What might it take for politically marginalized residents to challenge cuts in public spending that threaten to harm their health and wellbeing? Specifically, how did residents of Flint, Michigan contribute to the decision of an austerity regime, which was not accountable to them, to spend millions to switch to a safe water source? Relying on evidence from key interviews and newspaper accounts, we examine the influence and limitations of residents and grassroots groups during the 18-month period between April 2014 and October 2015 when the city drew its water from the Flint River. We find that citizen complaints alone were not sufficiently able to convince city officials or national media of widespread illness caused by the water. However, their efforts resulted in partnerships with researchers whose evidence bolstered their claims, thus inspiring a large contribution from a local foundation to support the switch to a clean water source. Thus, before the crisis gained national media attention, and despite significant constraints, residents’ sustained organization—coupled with scientific evidence that credentialed local claims—motivated the return to the Detroit water system. The Flint case suggests that residents seeking redress under severe austerity conditions may require partnerships with external scientific elites.As to scalar dumping, the paper explains that:
A central feature of neoliberal governance in the United States has been the production of austerity conditions in cities. Jamie Peck (2012) has described how urban austerity regimes emerge through processes of scalar dumping, whereby financial responsibility for public goods is passed down from national to state and local governments. The logical priority that scalar dumping sets in motion is clear: cash-strapped cities must either raise revenue through taxes, fees, or service costs for public goods or they must cut spending. Scalar dumping disproportionately strains cities like Flint, which have already suffered severely because of deindustrialization, residential abandonment, aging infrastructure, high poverty rates, and racial segregation. Thus, although a city’s municipal budget is shaped by a range of economic factors beyond the control of city leaders, financial hardships tend to be borne by residents.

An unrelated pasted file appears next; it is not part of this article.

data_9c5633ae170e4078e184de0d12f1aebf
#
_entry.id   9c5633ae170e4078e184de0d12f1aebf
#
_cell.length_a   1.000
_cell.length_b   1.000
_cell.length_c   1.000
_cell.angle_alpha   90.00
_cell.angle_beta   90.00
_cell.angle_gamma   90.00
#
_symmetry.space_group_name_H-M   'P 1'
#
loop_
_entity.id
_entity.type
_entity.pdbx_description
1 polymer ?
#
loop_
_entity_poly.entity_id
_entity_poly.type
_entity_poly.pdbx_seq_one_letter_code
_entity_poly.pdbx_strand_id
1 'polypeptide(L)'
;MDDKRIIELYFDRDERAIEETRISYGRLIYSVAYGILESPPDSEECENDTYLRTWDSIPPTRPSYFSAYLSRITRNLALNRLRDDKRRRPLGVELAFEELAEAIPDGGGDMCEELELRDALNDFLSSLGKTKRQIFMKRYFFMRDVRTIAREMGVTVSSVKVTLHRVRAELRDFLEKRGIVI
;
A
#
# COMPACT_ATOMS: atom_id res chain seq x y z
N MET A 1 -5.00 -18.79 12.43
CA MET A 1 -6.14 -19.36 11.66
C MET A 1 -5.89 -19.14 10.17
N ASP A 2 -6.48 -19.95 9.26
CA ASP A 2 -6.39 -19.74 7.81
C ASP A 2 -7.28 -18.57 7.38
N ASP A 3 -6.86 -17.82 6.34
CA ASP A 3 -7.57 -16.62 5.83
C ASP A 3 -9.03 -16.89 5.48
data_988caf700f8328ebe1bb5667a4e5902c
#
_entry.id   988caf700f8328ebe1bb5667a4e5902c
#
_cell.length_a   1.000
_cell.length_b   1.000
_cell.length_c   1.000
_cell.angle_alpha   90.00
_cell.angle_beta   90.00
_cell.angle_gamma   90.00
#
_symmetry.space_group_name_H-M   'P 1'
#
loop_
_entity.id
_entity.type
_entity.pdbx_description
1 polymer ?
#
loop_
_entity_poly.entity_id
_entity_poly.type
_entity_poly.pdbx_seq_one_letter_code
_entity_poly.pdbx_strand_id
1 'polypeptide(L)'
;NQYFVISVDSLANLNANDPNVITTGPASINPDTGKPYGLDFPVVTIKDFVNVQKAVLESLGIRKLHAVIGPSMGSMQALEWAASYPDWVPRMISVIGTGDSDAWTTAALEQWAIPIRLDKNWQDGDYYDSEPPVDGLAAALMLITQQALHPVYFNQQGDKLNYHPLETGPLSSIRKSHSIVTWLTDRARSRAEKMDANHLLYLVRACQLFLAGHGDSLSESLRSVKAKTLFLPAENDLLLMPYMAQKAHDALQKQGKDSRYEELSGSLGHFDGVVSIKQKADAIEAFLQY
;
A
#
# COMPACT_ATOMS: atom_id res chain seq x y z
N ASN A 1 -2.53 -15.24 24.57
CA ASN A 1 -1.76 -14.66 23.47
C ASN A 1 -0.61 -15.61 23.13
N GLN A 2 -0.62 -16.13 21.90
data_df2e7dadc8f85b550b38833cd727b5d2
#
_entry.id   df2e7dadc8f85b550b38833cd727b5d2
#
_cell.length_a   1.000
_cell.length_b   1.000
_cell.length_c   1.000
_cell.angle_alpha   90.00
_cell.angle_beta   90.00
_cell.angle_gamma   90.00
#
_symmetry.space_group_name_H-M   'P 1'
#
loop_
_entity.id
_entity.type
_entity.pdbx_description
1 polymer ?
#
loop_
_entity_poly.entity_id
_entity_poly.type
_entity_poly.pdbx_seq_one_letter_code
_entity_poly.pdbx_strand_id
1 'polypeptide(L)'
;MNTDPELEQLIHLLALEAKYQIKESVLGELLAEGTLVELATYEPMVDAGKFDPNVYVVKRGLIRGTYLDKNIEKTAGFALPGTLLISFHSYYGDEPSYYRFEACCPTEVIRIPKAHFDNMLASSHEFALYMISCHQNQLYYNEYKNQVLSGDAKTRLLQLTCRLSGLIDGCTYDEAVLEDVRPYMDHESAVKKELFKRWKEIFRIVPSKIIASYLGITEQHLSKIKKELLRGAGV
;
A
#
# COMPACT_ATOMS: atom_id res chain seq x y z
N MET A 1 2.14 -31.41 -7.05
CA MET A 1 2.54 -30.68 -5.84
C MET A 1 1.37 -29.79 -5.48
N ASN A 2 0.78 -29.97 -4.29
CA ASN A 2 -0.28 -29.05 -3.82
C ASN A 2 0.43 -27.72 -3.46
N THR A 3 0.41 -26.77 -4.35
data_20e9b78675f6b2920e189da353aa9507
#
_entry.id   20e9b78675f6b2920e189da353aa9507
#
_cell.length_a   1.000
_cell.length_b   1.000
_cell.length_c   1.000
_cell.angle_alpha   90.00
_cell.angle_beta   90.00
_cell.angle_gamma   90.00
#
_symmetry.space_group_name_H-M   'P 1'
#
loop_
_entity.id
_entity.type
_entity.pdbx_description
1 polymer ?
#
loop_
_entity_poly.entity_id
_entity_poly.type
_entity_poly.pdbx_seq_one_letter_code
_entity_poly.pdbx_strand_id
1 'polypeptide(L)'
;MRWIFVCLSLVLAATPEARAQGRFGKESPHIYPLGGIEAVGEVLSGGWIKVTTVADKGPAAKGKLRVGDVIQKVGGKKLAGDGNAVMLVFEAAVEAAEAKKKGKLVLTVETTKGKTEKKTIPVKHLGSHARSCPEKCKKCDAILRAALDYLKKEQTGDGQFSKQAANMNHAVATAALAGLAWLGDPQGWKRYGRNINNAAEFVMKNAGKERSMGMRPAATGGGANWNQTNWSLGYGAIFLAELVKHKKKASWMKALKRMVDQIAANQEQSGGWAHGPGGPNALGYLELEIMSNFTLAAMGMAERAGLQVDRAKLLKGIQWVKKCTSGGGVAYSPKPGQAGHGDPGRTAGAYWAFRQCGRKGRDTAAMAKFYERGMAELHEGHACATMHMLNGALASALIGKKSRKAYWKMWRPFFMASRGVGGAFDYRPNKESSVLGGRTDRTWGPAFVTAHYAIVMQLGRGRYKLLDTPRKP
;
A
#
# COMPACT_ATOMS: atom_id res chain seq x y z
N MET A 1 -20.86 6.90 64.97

When cities fail to be self-sufficient, officials may employ legal tools such as emergency management laws to label budget shortfalls as financial “emergencies.” This characterization can provide justification for punitive intervention—including democratic curtailment coupled with cuts to public services—by higher levels of government (state, national, or international). Thus, austerity is indeed a “politically imposed condition”. Additionally, by characterizing the city as experiencing a fiscal emergency, policies that entail additional public spending are removed from contention and effectively blocked from the political agenda. And by focusing on the short-term alleviation of fiscal problems, longer-term structural problems—such as the loss of revenue due to a declining tax base, decreases in state revenue sharing, and growing unemployment—are cast outside the sphere of public debate. [internal citations omitted]The authors explain that “social action is necessary to counter the dangerous effects of austerity policies,” but note that “the possibilities for democratic influence have been severely curtailed. Additionally, as environmental regulatory rules are relaxed, 'the operating principle is that toxic chemicals are presumed innocent of harming human health unless proven guilty.'” They conclude by noting that the emergency management system that led to Flint's water crisis remains in place, and quote Clare McClintock of the Democracy Defense League that “This is a new model of governance that is dangerous and unacceptable. And it’s spreading to a town near you.”